Notes on Romans (72)

“Wrestling With Romans”

The way, the truth and the life!
The way, the truth and the life!


Sheep for the Slaughter 
(Chapter 8 Verses 28-39)

The quotation used here is taken from the Book of Psalms (Psalm 44.22), read the whole Psalm to get the full impact (v36). The importance of the quotation is found in the opening phrase, ‘for your sake,’ where Israel are not being chastened for their own sins, but suffering, because they belong to God, because they are his children. We in just the same way are afflicted because we belong to Christ, because we are God’s true children. And this we bear not as a result of being separated from Jesus, no way, the very opposite, it is a sign that he does love us, and that we truly do believe and will be saved (Philippians 1.27-29). But you say it’s never ending, it just goes on and on. Well that’s what Paul means when he quotes ‘all day long’, as far as the enemies of the gospel are concerned Christian’s are simply fodder for the slaughter market, to be sold and butchered. There have been periods in Church history where we have seen these extremities of suffering, where the Church has been relentlessly attacked and yes even slaughtered. And are not these very things happening in other countries than our own today? Yes they are. Does not the powers of Islam see Christians in just this way? A flock to be sold and butchered.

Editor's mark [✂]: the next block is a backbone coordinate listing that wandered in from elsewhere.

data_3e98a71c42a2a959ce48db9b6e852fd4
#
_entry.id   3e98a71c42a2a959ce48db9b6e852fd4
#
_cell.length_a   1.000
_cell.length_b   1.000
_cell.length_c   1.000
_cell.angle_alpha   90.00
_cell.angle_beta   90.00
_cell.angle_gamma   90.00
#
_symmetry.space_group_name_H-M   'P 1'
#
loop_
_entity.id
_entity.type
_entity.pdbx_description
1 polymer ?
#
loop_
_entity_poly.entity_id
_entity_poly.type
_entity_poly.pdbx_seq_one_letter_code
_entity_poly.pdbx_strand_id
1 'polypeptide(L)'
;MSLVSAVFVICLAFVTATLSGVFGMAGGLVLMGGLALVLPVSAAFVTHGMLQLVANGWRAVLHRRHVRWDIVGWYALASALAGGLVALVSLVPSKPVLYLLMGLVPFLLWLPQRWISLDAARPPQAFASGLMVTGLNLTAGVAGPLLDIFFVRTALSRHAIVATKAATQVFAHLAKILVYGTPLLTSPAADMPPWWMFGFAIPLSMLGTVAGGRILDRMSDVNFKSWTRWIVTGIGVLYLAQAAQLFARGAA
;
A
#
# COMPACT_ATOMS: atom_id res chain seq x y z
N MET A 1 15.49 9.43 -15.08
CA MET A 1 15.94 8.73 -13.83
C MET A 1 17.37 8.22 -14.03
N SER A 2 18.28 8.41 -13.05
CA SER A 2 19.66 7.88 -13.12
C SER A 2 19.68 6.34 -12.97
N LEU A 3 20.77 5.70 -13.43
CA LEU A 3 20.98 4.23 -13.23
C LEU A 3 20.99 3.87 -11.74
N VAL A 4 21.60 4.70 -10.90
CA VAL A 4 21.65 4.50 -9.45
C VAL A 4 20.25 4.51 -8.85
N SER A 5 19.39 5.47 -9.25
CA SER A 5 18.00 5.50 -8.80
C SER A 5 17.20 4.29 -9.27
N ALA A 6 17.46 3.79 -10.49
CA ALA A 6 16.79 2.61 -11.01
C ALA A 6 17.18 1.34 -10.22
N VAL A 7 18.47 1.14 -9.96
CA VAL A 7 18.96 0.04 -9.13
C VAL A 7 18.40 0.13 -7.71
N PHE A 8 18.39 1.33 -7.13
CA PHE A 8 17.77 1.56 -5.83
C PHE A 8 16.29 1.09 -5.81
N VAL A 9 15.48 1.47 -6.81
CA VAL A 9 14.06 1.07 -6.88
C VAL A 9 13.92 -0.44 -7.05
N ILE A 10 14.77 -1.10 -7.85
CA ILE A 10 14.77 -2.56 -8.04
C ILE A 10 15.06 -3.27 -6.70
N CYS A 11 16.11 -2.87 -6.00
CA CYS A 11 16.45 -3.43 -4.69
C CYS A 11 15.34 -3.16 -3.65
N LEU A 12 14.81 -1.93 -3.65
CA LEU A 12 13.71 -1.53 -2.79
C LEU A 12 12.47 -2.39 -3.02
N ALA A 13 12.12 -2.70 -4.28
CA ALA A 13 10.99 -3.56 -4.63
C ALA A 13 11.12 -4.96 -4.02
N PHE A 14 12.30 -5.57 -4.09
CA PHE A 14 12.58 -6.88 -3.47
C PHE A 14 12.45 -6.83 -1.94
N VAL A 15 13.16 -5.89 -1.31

We may not suffer in these extremes but in covering the most extreme circumstances Paul covers all the lesser instances too. But this is the Christian life is it not. A call to the cross. It’s an element that is subtracted from most preaching today in our Churches, but the call in the New Testament is a clear one, Jesus has his cross, and he bids people to come and follow him, taking up their crosses (Matthew10.38; Luke 9.23). An identification with Jesus that brings suffering, that brings hostility (John 15.18-21). In fact Jesus himself says when everyone is saying nice things about you, beware, there is something wrong with your discipleship (Luke 6.26), you’re more in line with the false prophets, the antagonists of the prophets of truth. Being a Christian isn’t about being popular, agreeing with everyone, and upsetting none. No, it’s about speaking out the truth against evil, in love yes, but it was for that the world hated Jesus (John 7.7), and later crucified him. But far from being a signal that we have been separated from the love of Jesus, it is more likely a sign that we are closer to him, when we suffer ‘for his sake’, and death simply brings us even nearer still (Philippians 1.21).

(© James R Hamilton, written September, 1997)

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